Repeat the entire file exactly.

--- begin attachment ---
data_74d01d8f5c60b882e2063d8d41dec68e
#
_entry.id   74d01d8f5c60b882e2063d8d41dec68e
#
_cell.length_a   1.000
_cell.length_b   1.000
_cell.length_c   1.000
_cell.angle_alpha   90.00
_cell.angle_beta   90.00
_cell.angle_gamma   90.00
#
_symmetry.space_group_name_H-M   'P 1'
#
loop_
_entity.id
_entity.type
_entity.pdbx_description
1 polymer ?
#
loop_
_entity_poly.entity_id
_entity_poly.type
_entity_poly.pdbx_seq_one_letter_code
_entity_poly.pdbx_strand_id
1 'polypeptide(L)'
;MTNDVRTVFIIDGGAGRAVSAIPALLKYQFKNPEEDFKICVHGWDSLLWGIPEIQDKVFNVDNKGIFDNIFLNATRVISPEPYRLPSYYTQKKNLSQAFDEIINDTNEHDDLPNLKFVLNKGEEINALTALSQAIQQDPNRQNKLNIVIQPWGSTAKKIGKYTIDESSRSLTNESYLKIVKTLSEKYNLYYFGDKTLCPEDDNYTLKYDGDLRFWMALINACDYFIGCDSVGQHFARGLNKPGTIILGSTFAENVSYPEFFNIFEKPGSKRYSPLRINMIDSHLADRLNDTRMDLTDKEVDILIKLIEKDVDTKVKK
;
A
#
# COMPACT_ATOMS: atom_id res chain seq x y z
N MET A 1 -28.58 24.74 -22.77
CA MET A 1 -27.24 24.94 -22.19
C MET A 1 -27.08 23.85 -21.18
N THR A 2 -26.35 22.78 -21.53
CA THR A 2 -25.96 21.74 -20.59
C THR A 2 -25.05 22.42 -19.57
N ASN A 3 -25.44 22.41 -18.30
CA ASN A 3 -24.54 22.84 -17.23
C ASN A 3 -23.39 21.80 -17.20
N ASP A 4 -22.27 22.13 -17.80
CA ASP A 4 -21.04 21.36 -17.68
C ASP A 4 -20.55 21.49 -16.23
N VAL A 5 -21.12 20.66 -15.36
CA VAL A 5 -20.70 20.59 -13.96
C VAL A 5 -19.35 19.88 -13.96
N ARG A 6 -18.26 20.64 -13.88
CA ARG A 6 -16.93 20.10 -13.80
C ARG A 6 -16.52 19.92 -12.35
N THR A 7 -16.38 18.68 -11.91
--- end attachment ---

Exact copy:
data_74d01d8f5c60b882e2063d8d41dec68e
#
_entry.id   74d01d8f5c60b882e2063d8d41dec68e
#
_cell.length_a   1.000
_cell.length_b   1.000
_cell.length_c   1.000
_cell.angle_alpha   90.00
_cell.angle_beta   90.00
_cell.angle_gamma   90.00
#
_symmetry.space_group_name_H-M   'P 1'
#
loop_
_entity.id
_entity.type
_entity.pdbx_description
1 polymer ?
#
loop_
_entity_poly.entity_id
_entity_poly.type
_entity_poly.pdbx_seq_one_letter_code
_entity_poly.pdbx_strand_id
1 'polypeptide(L)'
;MTNDVRTVFIIDGGAGRAVSAIPALLKYQFKNPEEDFKICVHGWDSLLWGIPEIQDKVFNVDNKGIFDNIFLNATRVISPEPYRLPSYYTQKKNLSQAFDEIINDTNEHDDLPNLKFVLNKGEEINALTALSQAIQQDPNRQNKLNIVIQPWGSTAKKIGKYTIDESSRSLTNESYLKIVKTLSEKYNLYYFGDKTLCPEDDNYTLKYDGDLRFWMALINACDYFIGCDSVGQHFARGLNKPGTIILGSTFAENVSYPEFFNIFEKPGSKRYSPLRINMIDSHLADRLNDTRMDLTDKEVDILIKLIEKDVDTKVKK
;
A
#
# COMPACT_ATOMS: atom_id res chain seq x y z
N MET A 1 -28.58 24.74 -22.77
CA MET A 1 -27.24 24.94 -22.19
C MET A 1 -27.08 23.85 -21.18
N THR A 2 -26.35 22.78 -21.53
CA THR A 2 -25.96 21.74 -20.59
C THR A 2 -25.05 22.42 -19.57
N ASN A 3 -25.44 22.41 -18.30
CA ASN A 3 -24.54 22.84 -17.23
C ASN A 3 -23.39 21.80 -17.20
N ASP A 4 -22.27 22.13 -17.80
CA ASP A 4 -21.04 21.36 -17.68
C ASP A 4 -20.55 21.49 -16.23
N VAL A 5 -21.12 20.66 -15.36
CA VAL A 5 -20.70 20.59 -13.96
C VAL A 5 -19.35 19.88 -13.96
N ARG A 6 -18.26 20.64 -13.88
CA ARG A 6 -16.93 20.10 -13.80
C ARG A 6 -16.52 19.92 -12.35
N THR A 7 -16.38 18.68 -11.91